Agencies are embracing COTS solutions to different degrees. At one end of the spectrum is the Library of Congress, which takes a cautious approach. At the other end are organizations such as GSA and NASA's JPL, which are opting for full-scale replacement of existing systems.
In 1993 the library moved to AMS' mainframe-based Federal Financial System software, which covers "core" government budget management and accounting requirements, and to AMS' client/server procurement software. But the "technology leap" is not there yet to justify widespread adoption of client/server software for core functions, said John Webster, the director of financial services at the library. In the interim, the library will develop a data warehouse repository that can pull budget and accounting data out of the mainframe for performance analysis and reporting.
GSA, on the other hand, is jumping fully into client/server-based financial management processing. The agency's Pegasys project will replace its legacy mainframe financial system with AMS' client/server-based Momentum Financials, according to William Topolewski, director of GSA's Office of Financial Management Systems.
In keeping with its determination to customize the software as little as possible, GSA stressed open standards and integrated workflow capability as well as federal and agency requirements, Topolewski said. "We're looking at Momentum and saying, 'Why can't more of our business lines operate in this fashion?' " Momentum is being deployed "in the context of a truly re-engineered federal organization," AMS' Barshdorf said.
Nevertheless, there will be some customization, Topolewski said. But modifications will be easier to make because of the software's use of standard C++, open database structures and open application programming interfaces, he said. APIs are "hooks" that allow users to develop additional software that is tightly integrated with the underlying application. GSA also plans to use Momentum's Web support for deployment to field stations, thereby supporting thousands of users.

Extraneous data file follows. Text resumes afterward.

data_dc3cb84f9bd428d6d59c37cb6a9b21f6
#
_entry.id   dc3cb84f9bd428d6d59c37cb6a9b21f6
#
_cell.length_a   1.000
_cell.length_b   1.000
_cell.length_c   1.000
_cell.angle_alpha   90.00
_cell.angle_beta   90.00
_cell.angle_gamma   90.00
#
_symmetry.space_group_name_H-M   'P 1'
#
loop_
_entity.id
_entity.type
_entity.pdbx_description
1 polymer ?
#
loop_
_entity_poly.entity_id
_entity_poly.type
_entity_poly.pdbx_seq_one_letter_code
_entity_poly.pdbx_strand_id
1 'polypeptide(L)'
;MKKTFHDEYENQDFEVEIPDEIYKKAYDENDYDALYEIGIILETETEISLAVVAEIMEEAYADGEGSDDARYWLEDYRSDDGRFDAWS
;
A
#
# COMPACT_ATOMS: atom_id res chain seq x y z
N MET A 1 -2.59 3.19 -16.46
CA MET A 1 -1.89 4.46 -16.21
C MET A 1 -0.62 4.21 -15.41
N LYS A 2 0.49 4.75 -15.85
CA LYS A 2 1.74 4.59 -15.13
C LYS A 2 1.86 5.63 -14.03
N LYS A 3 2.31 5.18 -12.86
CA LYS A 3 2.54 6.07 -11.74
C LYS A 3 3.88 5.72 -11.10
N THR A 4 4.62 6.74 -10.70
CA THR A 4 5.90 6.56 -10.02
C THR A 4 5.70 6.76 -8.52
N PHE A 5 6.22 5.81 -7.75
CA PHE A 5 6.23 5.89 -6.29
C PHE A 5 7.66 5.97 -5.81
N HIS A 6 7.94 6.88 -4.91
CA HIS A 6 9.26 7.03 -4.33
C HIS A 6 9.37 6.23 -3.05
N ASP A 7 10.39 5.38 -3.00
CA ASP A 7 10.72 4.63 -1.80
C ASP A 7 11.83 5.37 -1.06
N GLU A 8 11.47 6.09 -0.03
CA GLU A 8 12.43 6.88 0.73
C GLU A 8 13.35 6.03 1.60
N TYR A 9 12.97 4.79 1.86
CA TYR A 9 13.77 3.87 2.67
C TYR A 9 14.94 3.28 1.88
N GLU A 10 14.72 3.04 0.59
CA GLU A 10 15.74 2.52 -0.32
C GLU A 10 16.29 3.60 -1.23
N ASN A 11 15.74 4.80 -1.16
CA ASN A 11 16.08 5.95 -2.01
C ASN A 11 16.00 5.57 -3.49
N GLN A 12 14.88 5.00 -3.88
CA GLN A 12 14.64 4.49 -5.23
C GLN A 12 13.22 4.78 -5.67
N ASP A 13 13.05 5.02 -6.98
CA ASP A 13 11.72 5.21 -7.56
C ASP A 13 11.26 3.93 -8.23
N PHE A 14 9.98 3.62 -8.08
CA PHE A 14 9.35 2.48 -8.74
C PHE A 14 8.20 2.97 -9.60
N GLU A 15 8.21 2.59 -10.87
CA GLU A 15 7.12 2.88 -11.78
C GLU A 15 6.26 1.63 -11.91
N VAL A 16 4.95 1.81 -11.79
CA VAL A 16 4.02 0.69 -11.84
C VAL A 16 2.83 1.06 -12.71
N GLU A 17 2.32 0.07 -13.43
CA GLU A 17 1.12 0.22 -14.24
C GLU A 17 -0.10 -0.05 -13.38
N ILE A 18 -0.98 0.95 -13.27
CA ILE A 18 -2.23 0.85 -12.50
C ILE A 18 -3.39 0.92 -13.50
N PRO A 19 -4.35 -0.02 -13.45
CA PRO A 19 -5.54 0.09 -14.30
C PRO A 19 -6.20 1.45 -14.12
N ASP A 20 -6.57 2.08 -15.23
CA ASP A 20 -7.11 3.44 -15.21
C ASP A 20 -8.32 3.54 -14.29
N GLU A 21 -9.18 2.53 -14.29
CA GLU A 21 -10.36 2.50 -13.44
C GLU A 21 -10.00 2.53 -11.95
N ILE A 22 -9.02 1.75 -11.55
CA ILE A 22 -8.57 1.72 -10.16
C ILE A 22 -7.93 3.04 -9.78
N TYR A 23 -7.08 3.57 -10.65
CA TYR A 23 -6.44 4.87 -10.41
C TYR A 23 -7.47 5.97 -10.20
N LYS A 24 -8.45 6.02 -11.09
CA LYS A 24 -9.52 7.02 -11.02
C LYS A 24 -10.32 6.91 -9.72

JPL also is undertaking full modernization of its financial system, moving from mainframe-based software to Oracle's Financials. JPL is following a two-step charter, re-engineering its business processes and supporting them with automated tools, Montgomery said. After picking Oracle, "we balanced the re-engineering around what [the software] could do."
Like JPL, just about every agency must balance the need for customized solutions that meet government requirements with the desire to buy commercial software. GSA's recent decision to change its management of the FMS program raises some questions about the COTS issues, observers say.
FTS' FMS software (FMSS) schedule— the mandatory source for agencies buying financial applications— requires vendors to go through an extensive certification process to show that their software can meet government requirements.